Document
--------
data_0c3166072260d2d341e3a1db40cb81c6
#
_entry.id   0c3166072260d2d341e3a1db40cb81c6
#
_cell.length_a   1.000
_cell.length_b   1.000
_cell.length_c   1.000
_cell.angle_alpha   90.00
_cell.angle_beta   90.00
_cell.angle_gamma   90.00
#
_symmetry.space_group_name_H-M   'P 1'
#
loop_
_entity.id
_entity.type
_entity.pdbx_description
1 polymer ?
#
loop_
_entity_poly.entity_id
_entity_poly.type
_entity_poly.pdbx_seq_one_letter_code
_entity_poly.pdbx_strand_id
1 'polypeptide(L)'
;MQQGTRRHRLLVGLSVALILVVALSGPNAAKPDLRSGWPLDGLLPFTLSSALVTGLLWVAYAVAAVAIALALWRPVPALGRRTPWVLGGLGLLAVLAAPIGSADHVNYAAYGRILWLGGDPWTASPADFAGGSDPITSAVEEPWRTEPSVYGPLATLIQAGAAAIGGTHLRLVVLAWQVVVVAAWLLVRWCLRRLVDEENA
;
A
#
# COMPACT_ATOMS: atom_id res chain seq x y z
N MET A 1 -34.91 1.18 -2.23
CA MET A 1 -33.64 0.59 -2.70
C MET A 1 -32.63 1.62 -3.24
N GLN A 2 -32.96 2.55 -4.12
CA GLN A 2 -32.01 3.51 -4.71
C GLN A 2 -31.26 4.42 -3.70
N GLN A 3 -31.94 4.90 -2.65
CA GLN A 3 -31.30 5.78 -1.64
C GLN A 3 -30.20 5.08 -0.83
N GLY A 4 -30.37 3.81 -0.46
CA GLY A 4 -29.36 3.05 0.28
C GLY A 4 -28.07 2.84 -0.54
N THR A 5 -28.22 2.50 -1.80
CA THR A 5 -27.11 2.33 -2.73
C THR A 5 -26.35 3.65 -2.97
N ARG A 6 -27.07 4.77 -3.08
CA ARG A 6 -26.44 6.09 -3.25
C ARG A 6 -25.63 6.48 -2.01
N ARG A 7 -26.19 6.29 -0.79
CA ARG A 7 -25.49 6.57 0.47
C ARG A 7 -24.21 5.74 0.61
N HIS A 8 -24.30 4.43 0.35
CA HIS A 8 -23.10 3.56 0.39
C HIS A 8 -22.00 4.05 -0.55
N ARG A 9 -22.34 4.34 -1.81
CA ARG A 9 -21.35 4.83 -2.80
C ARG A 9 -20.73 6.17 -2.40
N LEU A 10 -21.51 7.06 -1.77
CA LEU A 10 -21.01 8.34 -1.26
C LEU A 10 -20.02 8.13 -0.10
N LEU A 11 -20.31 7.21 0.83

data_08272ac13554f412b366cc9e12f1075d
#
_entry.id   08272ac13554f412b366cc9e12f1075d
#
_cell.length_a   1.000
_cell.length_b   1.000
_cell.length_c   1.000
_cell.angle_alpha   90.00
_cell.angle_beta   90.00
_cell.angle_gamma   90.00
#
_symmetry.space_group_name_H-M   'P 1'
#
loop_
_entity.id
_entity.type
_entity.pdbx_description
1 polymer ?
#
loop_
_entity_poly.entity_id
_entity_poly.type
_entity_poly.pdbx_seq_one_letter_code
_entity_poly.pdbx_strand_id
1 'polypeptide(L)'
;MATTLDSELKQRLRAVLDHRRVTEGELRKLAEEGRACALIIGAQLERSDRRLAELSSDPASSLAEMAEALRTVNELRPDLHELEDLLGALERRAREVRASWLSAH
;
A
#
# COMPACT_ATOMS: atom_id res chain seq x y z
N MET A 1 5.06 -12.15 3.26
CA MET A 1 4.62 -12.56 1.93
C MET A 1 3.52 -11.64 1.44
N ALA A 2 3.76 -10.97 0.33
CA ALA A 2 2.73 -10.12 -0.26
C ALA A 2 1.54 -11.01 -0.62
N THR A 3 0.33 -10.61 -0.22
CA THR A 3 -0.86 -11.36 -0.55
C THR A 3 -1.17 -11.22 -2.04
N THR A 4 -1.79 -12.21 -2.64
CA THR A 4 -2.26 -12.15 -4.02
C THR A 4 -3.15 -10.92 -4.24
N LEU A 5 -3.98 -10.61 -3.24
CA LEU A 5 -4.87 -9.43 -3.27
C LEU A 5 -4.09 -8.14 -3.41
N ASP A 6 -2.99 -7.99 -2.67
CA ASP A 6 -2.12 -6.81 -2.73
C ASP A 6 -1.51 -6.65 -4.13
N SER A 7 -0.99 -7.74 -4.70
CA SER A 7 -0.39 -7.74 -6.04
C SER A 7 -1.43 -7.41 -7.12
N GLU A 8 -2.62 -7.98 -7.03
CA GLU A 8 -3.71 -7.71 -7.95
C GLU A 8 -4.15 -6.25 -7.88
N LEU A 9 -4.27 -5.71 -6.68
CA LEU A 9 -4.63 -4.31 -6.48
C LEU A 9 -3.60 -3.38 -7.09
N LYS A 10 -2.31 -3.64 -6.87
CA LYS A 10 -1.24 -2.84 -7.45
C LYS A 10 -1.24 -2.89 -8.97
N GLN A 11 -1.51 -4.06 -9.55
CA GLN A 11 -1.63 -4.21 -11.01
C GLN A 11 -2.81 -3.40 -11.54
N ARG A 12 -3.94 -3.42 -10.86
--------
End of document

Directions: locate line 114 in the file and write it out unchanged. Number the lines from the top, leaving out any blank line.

CA GLU A 8 -3.71 -7.71 -7.95